Canada's auditor general blasted Prime Minister Justin Trudeau's government Tuesday for effectively blocking an audit of efforts to eliminate fossil fuel subsidies in the fight against climate change.
Canada committed at a G20 summit in 2009 "to phase out and rationalize over the medium term inefficient fossil fuel subsidies," setting a target date of 2025 last year with continental free trade partners Mexico and the United States, Auditor General Michael Ferguson noted in his report.
But Ferguson said the finance ministry, which was tasked with identifying subsidies, refused to hand over key documents for analysis, citing cabinet confidentiality.
Ferguson said he therefore was unable to determine whether the Trudeau administration was acting on its commitments, despite having championed the fight against climate change on the global stage.
"We found that Finance Canada still had not defined what an inefficient fossil fuel subsidy was, nor could the department tell us how many inefficient fossil fuel subsidies there could be," Ferguson said in prepared remarks.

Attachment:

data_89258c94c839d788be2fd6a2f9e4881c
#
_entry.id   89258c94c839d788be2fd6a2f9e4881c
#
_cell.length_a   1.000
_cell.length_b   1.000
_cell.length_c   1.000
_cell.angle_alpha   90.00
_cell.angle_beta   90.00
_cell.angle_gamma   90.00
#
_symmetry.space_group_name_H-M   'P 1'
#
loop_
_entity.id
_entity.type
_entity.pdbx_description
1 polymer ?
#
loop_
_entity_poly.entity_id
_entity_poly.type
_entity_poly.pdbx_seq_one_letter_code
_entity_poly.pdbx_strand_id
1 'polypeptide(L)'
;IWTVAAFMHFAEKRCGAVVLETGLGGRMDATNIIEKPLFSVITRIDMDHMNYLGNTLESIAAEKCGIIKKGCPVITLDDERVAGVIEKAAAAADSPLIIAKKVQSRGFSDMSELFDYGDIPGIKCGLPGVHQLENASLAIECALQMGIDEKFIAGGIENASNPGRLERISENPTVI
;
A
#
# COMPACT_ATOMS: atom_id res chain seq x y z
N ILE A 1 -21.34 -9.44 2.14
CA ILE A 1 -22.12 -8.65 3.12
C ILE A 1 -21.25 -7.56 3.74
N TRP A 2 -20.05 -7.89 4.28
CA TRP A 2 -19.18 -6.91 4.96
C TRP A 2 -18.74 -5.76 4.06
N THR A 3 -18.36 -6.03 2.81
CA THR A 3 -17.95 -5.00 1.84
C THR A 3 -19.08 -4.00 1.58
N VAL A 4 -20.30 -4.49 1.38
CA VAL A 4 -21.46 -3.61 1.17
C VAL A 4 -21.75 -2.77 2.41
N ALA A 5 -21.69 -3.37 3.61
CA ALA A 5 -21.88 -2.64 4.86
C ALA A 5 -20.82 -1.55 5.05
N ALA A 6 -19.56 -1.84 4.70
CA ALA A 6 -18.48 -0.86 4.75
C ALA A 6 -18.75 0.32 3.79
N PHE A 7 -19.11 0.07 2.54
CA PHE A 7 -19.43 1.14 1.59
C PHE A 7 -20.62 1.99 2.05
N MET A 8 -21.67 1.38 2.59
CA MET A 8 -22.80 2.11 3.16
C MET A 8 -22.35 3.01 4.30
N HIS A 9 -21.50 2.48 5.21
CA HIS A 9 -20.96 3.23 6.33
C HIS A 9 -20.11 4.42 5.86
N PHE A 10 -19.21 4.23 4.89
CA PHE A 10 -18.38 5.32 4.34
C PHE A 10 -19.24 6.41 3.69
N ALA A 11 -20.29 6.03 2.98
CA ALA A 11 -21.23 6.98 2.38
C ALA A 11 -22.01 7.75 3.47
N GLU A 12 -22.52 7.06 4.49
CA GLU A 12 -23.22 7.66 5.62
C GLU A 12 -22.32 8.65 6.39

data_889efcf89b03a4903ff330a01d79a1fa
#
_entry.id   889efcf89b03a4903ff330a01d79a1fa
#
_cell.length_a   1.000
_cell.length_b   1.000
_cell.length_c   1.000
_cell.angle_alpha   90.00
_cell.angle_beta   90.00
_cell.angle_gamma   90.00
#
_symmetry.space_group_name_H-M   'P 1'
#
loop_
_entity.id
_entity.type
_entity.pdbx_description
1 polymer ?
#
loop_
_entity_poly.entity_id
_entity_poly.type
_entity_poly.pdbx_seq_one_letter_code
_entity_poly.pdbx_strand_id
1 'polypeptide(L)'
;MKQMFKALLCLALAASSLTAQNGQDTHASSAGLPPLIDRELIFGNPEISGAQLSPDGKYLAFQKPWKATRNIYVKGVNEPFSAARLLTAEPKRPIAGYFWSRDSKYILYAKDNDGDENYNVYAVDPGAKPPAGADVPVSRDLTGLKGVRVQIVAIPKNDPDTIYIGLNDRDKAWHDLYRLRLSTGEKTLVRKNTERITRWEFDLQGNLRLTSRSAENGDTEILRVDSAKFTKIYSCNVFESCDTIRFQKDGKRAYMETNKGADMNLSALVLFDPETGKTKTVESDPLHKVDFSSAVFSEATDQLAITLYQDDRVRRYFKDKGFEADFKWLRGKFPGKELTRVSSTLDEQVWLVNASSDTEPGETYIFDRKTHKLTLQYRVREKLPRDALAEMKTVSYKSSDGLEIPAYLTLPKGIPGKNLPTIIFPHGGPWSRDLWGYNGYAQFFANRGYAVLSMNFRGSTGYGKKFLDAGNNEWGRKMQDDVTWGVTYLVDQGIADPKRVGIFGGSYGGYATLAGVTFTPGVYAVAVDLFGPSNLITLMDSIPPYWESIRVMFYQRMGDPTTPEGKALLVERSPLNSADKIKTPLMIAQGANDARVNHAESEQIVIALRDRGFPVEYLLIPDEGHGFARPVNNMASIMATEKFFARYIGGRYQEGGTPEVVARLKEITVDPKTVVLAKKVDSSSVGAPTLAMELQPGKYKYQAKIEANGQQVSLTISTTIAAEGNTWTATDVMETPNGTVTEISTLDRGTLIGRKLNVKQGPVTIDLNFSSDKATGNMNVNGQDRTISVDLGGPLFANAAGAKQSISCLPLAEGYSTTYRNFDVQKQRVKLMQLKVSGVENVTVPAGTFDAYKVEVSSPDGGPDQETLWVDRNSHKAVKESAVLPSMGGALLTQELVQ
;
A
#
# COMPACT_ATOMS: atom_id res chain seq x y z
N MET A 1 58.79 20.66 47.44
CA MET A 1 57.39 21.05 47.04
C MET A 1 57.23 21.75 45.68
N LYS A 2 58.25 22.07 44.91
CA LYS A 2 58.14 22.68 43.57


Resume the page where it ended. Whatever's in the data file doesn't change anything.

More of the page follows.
"We asked Finance Canada to provide us with its analyses of the social, economic and environmental aspects of these subsidies. The department did not give us that information."
Ferguson also protested the lack of transparency in a message to parliament.
Fossil fuels are the main source of greenhouse gas emissions.
Since 2009, Ottawa has eliminated or scaled back six federal fossil fuel subsidies, but activists estimate the federal government still provides Can$1 billion in subsidies to the oil and gas sector annually.
Environmental Defense, an activist group, called the secrecy "extremely concerning," adding that the report explains "why the Canadian government has made little progress on eliminating fossil fuel subsidies."
Such subsidies can take the form of government grants or loans, tax measures, research and development funding, energy resources sold by governments at below-market rates or government intervention in markets to lower prices.
Canada officially recognizes that oil and gas sector subsidies can "encourage wasteful consumption, undermine efforts to address climate change, and discourage investment in clean energy sources," according to the report.
Its environment ministry has devised a preliminary plan for identifying non-tax subsidies, but it has yet to implement it.
"These findings matter because without a clear understanding of the fossil fuel subsidies covered by the G20 commitment and without an implementation plan with timelines, the departments cannot ensure that they are providing the support needed for Canada to meet the commitment by 2025," the report concluded.
Explore further: G20 states spend $88bn in fossil fuel exploration subsidies